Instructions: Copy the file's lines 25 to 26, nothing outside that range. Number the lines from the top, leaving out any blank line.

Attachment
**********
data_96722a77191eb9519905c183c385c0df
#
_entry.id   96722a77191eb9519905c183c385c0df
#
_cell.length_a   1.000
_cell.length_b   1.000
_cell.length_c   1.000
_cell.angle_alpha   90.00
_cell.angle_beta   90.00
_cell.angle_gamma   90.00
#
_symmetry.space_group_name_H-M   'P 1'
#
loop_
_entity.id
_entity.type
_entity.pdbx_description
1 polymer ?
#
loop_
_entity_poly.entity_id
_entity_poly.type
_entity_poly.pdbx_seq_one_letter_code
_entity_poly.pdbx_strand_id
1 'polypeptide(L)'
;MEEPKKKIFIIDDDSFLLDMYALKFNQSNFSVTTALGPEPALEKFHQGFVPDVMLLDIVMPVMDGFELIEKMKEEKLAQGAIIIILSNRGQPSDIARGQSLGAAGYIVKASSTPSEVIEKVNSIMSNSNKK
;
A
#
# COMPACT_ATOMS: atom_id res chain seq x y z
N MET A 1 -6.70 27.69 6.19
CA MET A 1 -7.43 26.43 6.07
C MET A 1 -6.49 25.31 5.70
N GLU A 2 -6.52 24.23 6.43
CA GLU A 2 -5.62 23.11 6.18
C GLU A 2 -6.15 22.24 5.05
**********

1 'polypeptide(L)'
;MEEPKKKIFIIDDDSFLLDMYALKFNQSNFSVTTALGPEPALEKFHQGFVPDVMLLDIVMPVMDGFELIEKMKEEKLAQGAIIIILSNRGQPSDIARGQSLGAAGYIVKASSTPSEVIEKVNSIMSNSNKK